“People can expect to hear something that is more mature and deeper than our (previous) stuff, but it’s still very much who we are,” Drew said. “We have a song on it called Black to Gold (tentative title track) and that's a song that we are really proud of and we can’t wait to show people.

“Ultimately, with a full album, you have a longer amount of time with the listener, so you can try different things. Whereas the four-song EPs we put out are kind of quick, this has (more to it). I like to compare it to a longer conversation. We get to do deeper songs, slower songs. l try some different stuff, because we will have 10 or 11 songs on the album.”

The McTaggarts’ musical influences are varied.

From the mainstream, such as Beck, to the upbeat sounds of Phoenix, to Australian folk band The Middle East; an eclectic array of sounds that lends itself to a wider spectrum of creativity when it's time for Drew and Danielle to put their own notes on paper.

There are also some Canadian influences.

“Metric, I have always really liked, and I really enjoy Sam Roberts’ new album, so we are definitely influenced by a lot of different sounds,” said Danielle. “But I would say that the closest sound for us in our own personal music is The Killers and The Yayas… and we get compared to (American duo) Phantogram quite a bit.”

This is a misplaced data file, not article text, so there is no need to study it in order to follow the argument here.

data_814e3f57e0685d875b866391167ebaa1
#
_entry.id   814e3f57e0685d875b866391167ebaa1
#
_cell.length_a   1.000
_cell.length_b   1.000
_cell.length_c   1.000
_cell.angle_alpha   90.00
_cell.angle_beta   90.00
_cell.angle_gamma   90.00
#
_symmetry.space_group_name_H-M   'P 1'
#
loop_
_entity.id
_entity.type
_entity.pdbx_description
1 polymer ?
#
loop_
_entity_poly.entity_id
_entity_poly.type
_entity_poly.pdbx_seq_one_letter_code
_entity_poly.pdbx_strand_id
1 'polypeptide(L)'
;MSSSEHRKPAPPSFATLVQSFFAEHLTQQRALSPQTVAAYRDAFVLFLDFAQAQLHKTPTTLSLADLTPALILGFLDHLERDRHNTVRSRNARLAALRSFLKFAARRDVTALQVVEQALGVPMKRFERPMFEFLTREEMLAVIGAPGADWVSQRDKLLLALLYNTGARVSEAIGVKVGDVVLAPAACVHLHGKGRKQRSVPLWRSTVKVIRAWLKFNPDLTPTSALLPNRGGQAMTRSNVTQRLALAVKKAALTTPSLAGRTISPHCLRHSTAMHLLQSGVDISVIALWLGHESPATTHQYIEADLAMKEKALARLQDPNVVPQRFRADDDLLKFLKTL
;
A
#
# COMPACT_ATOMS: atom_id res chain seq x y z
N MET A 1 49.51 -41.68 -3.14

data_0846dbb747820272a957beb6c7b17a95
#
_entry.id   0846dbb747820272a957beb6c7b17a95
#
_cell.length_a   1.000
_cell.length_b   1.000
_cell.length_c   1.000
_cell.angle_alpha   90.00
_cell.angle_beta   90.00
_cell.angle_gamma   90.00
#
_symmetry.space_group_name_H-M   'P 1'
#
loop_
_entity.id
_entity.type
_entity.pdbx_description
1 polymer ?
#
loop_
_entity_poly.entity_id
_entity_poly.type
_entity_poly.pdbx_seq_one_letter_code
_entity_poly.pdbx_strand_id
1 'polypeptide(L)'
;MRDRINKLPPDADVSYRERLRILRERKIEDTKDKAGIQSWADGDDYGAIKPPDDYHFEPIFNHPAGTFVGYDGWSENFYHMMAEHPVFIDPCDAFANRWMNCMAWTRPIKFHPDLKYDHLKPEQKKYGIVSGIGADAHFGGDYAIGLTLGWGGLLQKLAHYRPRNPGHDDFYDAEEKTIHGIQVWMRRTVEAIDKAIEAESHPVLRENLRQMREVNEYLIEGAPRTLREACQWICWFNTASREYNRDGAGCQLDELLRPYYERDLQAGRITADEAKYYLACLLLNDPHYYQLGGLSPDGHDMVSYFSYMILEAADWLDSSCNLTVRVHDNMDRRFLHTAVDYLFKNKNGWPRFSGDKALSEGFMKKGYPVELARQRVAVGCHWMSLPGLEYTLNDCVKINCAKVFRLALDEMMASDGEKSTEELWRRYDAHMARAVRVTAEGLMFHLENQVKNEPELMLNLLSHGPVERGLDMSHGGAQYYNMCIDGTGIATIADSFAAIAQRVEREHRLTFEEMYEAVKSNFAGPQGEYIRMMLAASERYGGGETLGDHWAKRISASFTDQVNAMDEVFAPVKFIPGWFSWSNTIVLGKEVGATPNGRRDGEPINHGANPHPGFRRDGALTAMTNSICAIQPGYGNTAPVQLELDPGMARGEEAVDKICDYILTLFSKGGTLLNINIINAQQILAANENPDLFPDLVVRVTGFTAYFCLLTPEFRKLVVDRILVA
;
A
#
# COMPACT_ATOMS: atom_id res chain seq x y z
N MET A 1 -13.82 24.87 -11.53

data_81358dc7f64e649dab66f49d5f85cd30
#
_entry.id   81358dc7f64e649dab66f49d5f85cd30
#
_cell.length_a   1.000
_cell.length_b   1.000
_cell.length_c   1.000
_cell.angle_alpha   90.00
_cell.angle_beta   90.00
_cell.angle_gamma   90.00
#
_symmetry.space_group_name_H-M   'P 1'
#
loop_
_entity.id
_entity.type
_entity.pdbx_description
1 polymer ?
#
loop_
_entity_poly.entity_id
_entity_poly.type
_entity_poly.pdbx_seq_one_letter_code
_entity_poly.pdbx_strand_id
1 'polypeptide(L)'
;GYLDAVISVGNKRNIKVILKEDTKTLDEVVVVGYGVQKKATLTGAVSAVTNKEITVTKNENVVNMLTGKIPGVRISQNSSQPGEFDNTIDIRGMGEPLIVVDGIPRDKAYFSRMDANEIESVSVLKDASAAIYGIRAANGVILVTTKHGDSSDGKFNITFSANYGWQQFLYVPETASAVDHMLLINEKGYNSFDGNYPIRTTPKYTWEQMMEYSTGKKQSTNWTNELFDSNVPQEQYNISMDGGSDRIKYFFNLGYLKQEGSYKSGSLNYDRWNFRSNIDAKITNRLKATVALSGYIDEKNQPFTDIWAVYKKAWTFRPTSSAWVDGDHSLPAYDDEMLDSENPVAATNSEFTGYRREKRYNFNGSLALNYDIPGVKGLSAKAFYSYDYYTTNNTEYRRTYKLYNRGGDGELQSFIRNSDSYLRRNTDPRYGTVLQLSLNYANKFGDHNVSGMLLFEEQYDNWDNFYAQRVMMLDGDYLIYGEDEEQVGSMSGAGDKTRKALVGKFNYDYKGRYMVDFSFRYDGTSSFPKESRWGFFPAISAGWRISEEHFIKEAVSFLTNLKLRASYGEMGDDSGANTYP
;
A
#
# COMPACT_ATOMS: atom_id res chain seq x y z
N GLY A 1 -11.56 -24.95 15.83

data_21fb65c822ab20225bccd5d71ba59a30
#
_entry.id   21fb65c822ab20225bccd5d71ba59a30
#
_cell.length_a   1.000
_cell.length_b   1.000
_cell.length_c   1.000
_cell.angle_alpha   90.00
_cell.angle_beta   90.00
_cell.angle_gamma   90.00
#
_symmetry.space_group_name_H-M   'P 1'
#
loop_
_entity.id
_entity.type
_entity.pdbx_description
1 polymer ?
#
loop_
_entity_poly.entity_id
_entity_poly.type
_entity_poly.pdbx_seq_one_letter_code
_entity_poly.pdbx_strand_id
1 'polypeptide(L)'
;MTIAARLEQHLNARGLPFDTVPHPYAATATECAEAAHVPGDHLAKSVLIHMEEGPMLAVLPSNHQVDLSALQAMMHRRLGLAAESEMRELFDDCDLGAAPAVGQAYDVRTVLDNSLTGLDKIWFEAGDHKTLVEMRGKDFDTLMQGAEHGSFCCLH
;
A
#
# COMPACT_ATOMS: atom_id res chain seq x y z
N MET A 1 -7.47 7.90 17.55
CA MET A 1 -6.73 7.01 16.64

Drew and Danielle have known each other for many years through mutual friends, but music and their similar creative ambitions are what brought the two of them together.

“I was in an indie-rock band, and Danielle was in a singer/songwriter-type with a solo project,” reflected Drew. “My band wasn't doing much and Danielle, with her singer/songwriter stuff, I could see she is a really energetic person. So I was like ‘we have to make a higher-energy sound – a more pop-rock, in-your-face-type music.’ So I convinced her to come out to Vancouver to try a song.”

The project – and the couple’s personal relationship – blossomed from there.

The band is currently on a one-month, 10-city tour, playing 300- to 500-seat rooms, reaching audiences from Vancouver to Montreal.

A gig at a Vancouver Canucks game – playing pre-game and intermission for the fans – ranks among the band's highlights to date.

“I called my mom and told her that I could totally get used to this – playing a rock show in front of 18,000 fans,” said Danielle.

They are on the right track.

 

 

Harvie becomes two-faced for TV

Ellie Harvie is relishing her latest role, as antagonist Candace Wheeler in the new teen comedy Some Assembly Required.

It’s a chance for her to show off her greatest asset: comedy.